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March for Trayvon Martin at Civic Space Park; Black Community Vows More to Come

March for Trayvon Martin at Civic Space Park; Black Community Vows More to Come

Former NFL player and current East Valley activist John Goodie led a march of about 150 people Tuesday night in downtown Phoenix to protest the Trayvon Martin ruling.

"We're having this peaceful rally for Trayvon -- and for all the young men and women who might be killed next week or next month," Goodie said.

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It was the second time this week that protesters rallied in Phoenix to show their disapproval of the Florida ruling that acquitted George Zimmerman, the man who shot the 17-year-old. From the stage in Civic Space Park, the crowd shared stories of relatives -- all young black men and women -- who had been killed by violence in the community.

They sang a song before Goodie took up a bullhorn.

"You all ready to roll?" he yelled, built like a refrigerator and dressed in blue athletic shorts and a shirt. "You got the spirit? You got the soul?"

At 7:30 p.m., the protesters left Civic Space Park waving signs and miming chants. They marched about four blocks down Central Avenue to the U.S. Attorney's Office for the District of Arizona. They filed in below the marble building, asking for Arizona leaders to voice disapproval with the ruling.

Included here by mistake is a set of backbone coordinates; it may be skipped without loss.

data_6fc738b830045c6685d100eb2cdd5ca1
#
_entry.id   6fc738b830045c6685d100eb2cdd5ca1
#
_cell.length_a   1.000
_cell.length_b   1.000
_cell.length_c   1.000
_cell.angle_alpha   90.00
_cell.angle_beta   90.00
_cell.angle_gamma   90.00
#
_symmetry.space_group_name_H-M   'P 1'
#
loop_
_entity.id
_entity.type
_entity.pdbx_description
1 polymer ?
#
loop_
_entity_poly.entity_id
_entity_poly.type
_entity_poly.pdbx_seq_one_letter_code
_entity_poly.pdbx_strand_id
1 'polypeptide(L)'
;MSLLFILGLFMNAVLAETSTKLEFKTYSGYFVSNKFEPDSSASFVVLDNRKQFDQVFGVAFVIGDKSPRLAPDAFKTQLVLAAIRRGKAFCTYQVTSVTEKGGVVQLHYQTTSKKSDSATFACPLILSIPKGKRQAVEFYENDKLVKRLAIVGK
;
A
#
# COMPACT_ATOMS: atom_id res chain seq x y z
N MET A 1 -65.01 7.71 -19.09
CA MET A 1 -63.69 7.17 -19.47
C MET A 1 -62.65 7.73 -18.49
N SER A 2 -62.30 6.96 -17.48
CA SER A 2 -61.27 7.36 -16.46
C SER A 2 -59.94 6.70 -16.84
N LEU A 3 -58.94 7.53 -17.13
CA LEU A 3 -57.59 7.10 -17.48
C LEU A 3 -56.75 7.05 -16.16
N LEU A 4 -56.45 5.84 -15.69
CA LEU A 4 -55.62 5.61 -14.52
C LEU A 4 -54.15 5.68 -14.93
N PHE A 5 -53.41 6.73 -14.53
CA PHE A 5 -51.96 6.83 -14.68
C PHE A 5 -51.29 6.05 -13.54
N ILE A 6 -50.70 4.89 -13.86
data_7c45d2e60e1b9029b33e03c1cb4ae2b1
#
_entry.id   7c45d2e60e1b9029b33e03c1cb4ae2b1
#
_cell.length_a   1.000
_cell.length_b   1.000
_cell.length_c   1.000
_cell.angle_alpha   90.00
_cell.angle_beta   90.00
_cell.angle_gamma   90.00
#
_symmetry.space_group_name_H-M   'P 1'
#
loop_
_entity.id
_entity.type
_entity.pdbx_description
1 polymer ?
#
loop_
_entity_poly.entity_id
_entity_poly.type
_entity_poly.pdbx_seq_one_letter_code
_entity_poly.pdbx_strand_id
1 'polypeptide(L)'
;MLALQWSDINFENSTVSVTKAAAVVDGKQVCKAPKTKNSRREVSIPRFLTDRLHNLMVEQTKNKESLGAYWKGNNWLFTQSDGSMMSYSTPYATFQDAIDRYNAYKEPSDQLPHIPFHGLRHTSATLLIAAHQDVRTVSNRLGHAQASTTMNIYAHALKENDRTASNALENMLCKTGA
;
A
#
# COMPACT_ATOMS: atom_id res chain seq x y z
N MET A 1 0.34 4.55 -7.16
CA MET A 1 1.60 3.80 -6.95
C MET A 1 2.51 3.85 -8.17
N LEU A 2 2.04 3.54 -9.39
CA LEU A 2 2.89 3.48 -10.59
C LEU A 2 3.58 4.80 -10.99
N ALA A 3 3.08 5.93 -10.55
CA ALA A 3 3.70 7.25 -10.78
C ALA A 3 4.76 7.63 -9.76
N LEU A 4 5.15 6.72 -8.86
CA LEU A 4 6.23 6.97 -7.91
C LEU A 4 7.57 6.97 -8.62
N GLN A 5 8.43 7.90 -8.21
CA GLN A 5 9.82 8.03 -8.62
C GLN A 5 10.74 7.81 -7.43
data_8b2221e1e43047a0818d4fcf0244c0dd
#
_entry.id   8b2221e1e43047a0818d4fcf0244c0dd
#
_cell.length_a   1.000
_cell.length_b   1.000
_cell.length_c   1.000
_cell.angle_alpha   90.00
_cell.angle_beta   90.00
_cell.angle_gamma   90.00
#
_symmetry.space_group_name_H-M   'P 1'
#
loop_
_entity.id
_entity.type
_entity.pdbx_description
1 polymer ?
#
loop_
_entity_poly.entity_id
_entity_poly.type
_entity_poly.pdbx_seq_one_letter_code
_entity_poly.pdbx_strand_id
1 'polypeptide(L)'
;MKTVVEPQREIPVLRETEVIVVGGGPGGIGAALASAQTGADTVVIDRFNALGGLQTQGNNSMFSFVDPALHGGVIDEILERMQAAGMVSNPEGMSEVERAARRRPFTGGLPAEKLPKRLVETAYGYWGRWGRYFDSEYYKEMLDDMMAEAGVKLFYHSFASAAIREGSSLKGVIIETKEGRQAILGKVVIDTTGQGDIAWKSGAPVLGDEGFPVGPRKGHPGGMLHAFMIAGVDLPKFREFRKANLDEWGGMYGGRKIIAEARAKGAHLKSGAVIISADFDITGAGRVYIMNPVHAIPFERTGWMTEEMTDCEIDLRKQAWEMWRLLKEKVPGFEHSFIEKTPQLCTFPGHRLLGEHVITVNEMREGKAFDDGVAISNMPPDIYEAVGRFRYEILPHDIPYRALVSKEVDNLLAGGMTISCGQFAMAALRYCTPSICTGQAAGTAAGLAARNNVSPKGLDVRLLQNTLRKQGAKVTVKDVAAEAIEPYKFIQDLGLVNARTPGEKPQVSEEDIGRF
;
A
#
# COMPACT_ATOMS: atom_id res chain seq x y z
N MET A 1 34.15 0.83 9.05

"Any murder of a child is tragic and I believe justice needs to be served," organizer Jennifer Tyson said. "I feel the verdict was wrong . . . we need unity and equality for all. We are Trayvon, and we want justice."

A woman carried a sign reading "Wearing a hoodie . . . NOT suspicious," and "We are all Trayvon." A popular chant was, "Tell me what Trayvon looks like," insinuating that it easily could have been any of them walking home at dusk, carrying an iced tea and bag of Skittles.

When the crowd returned to the park, musicians played and leaders and members of the community expressed their pain and anger.

Activist and Reverend Jarrett Maupin -- always ready for a sharp reproach -- tapped into the frustration many in the crowd felt at what they thought was a ruling skeined by race.

He opined that in Phoenix, too, black youth are under attack.

"We gotta be careful," Maupin says. "The white man doesn't send advance notice to us that he's gonna kill a young black kid."

Maupin says there will be more rallies in defense of Trayvon. He says the Reverend Al Sharpton will travel Saturday, July 20. to Phoenix to speak at a press conference to be held at the federal courthouse. Sharpton was unavailable to confirm the appearance.


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